By Andrea Gantz-Holly, Tax Senior Associate
Virginia traditionally has treated contractors for sales and use tax purposes as the taxable users and consumers of materials they purchase and install. Thus, they pay sales tax when they purchased their materials and do not charge sales tax to their customers. Prior to July 1, 2017, there was an exception to this rule for certain contractors who sold and installed the following items: fences, locks and locking devises, venetian blinds, window shades, awnings, storm windows and doors, floor coverings, cabinets, countertops, kitchen equipment, window air conditioning units, or other like items. This exception applied, however, only if these businesses (i) maintained a retail or wholesale place of business, (ii) maintained an inventory of these types of items, and (iii) performed installation as part of or incidental to the sale. These contractors were deemed retailers and were required to collect sales tax from their customers. Separately stated installation charges were exempt from tax. They could, however, purchase materials for exempt of the tax for resale. The tax treatment afforded these contractors/retailers was confusing for both taxpayers and tax auditors.
Legislation passed by the 2017 General Assembly, however, has removed the above exception. Going forward, businesses that sell and install the above types of items (except for locksmiths who will continue to be considered retailers) will be required to pay sales tax at the time of purchase on all items they are installing, the same as traditional contractors. No tax will be collected from customers. For businesses that keep inventory on hand as well as special order items, this change may create some confusion regarding purchases. For items they know they will be reselling and not installing, the business should buy on a tax exempt basis (and then collect the tax from the customer on the sales price). For items the business knows they will install, they should pay sales tax to their vendor on their purchases or self-assess and report use tax directly to the Department of Taxation. If the business is primarily a contractor and does not know whether the item will be sold at retail or installed, it should pay the sales tax to the vendor or self-assess use tax at the time of purchase. Then, if the item is sold at retail, it must collect sales tax on the sales price of the item and recover the amount of sales tax paid on such by taking a deduction on Line 3 of the sales tax return for the purchase price of the item. Clearly accurate documentation should be maintained for such transactions.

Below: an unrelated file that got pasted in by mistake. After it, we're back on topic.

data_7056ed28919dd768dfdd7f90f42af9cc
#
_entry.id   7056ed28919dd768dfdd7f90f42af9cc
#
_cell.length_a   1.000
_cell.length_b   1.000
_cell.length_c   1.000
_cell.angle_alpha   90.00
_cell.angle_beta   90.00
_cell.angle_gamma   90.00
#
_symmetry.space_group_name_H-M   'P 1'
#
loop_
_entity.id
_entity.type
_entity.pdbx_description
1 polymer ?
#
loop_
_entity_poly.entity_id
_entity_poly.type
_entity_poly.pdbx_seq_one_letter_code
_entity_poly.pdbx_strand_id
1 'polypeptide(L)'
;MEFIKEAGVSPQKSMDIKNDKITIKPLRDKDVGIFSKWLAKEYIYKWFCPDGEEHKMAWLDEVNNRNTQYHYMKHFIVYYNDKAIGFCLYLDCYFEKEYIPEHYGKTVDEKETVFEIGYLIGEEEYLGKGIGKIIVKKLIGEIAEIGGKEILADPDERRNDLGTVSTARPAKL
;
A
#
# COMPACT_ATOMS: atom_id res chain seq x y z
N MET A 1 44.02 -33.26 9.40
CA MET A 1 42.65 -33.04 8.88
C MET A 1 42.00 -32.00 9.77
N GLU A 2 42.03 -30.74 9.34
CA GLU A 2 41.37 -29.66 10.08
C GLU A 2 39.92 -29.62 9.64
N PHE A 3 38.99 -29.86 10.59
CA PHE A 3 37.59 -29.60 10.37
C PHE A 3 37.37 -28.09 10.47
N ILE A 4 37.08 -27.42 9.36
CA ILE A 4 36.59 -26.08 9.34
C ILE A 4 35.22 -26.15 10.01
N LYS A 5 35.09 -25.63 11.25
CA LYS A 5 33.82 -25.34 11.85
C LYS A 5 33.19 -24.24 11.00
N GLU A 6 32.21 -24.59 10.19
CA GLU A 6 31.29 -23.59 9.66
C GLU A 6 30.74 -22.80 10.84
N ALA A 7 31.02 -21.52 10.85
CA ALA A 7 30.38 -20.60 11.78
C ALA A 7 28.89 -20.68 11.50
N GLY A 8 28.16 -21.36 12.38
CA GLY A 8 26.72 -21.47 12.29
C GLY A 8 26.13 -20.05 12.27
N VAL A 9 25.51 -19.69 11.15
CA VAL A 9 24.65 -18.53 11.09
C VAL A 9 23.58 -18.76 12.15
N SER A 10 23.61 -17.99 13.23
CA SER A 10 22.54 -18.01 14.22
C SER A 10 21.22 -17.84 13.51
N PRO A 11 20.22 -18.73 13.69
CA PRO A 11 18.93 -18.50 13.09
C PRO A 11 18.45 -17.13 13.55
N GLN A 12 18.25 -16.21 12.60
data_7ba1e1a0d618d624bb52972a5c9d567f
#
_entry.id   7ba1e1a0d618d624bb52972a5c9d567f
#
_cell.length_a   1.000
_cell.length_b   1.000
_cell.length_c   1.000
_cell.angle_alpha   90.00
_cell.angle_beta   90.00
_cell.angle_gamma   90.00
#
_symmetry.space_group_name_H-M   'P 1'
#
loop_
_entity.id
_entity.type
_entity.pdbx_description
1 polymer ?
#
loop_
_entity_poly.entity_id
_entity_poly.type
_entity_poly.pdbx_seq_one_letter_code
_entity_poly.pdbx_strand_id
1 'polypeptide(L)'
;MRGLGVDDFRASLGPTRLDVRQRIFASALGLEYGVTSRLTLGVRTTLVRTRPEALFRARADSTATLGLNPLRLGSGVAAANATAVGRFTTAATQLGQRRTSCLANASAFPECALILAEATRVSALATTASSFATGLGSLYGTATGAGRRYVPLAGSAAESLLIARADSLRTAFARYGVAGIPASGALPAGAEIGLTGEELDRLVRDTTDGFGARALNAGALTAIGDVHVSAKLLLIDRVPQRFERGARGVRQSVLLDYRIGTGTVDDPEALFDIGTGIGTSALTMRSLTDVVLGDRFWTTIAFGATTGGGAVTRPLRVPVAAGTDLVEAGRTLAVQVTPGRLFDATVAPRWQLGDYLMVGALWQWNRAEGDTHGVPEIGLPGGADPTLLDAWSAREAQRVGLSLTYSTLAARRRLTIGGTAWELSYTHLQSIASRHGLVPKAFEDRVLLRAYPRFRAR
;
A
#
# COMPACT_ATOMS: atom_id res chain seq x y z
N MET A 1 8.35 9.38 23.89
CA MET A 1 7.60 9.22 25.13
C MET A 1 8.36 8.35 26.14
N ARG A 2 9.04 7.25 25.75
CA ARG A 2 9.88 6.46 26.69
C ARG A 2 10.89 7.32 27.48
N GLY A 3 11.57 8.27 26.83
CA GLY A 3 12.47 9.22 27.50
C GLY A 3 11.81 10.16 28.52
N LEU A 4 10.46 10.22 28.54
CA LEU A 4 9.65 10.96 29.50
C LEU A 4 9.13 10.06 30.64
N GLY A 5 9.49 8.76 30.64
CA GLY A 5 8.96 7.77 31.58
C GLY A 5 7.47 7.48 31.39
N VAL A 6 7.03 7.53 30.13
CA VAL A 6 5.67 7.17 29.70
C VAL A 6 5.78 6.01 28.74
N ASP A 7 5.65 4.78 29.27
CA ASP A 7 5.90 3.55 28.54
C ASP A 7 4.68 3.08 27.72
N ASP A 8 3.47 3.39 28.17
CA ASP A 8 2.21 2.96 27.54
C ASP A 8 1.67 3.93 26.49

The Department of Taxation’s Guidance Document which provides additional clarifications on the issues may be found here.
The information contained within this article is provided for informational purposes only and is current as of the date published. Online readers are advised not to act upon this information without seeking the service of a professional accountant, as this article is not a substitute for obtaining accounting, tax, or financial advice from a professional accountant.